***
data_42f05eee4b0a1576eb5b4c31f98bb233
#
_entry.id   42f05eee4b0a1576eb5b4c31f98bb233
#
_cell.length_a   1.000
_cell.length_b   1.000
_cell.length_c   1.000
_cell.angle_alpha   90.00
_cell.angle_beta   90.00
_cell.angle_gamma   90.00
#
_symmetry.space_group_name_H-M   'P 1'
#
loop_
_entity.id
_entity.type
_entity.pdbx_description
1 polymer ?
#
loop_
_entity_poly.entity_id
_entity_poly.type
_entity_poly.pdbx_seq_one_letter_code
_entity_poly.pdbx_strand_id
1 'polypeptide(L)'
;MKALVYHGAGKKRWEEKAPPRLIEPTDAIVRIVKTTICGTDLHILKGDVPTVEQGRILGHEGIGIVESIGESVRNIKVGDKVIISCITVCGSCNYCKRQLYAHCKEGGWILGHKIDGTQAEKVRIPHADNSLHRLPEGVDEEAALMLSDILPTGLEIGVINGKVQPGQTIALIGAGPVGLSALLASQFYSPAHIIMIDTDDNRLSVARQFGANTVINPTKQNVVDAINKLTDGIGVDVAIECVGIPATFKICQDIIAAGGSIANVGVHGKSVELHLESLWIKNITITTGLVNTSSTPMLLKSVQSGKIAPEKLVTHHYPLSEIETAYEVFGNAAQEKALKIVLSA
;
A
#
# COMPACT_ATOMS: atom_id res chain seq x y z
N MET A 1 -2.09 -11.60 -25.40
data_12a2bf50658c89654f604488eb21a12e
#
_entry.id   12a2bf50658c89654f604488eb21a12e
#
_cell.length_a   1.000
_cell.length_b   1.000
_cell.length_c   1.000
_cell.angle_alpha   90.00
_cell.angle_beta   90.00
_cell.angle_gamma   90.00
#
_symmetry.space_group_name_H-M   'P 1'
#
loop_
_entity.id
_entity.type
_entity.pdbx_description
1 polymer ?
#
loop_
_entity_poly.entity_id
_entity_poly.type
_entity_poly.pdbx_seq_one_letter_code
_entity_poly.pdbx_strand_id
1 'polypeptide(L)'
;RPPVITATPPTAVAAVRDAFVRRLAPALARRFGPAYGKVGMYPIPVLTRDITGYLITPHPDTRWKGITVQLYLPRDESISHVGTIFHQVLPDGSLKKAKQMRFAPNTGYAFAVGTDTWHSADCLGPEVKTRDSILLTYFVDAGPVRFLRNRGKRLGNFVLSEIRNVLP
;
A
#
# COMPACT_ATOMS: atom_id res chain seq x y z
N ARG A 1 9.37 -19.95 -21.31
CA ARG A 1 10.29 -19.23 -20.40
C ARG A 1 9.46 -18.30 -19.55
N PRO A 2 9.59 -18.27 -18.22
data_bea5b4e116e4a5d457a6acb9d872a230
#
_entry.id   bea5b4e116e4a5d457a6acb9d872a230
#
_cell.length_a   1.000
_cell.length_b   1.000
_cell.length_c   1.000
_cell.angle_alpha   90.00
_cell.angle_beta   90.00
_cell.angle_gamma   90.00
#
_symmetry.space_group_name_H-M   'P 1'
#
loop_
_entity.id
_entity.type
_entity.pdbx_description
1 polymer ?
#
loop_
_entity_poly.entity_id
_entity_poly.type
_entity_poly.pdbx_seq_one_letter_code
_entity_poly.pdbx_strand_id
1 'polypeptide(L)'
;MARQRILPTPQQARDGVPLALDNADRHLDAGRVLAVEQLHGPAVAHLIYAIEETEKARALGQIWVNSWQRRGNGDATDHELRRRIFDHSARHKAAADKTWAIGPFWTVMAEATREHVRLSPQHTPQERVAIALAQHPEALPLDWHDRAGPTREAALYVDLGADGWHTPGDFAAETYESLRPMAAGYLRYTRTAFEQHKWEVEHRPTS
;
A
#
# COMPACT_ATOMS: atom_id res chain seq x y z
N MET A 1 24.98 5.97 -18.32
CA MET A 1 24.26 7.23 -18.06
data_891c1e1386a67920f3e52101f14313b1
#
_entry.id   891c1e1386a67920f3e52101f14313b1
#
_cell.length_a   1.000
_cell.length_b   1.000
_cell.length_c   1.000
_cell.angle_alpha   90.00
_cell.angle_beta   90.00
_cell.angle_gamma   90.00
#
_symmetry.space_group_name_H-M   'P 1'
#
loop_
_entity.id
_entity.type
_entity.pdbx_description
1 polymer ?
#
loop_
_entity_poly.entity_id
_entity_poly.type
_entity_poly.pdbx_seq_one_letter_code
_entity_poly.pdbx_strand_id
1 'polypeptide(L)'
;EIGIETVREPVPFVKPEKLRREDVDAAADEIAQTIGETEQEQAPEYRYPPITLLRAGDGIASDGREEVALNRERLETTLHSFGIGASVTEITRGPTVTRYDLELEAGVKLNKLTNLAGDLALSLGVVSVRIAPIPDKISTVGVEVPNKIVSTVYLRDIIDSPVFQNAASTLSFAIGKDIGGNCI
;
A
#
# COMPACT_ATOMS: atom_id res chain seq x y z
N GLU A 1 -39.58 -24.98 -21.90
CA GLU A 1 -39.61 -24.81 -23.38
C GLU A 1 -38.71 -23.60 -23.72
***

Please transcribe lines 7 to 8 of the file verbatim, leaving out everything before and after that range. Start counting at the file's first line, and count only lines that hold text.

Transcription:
_cell.length_c   1.000
_cell.angle_alpha   90.00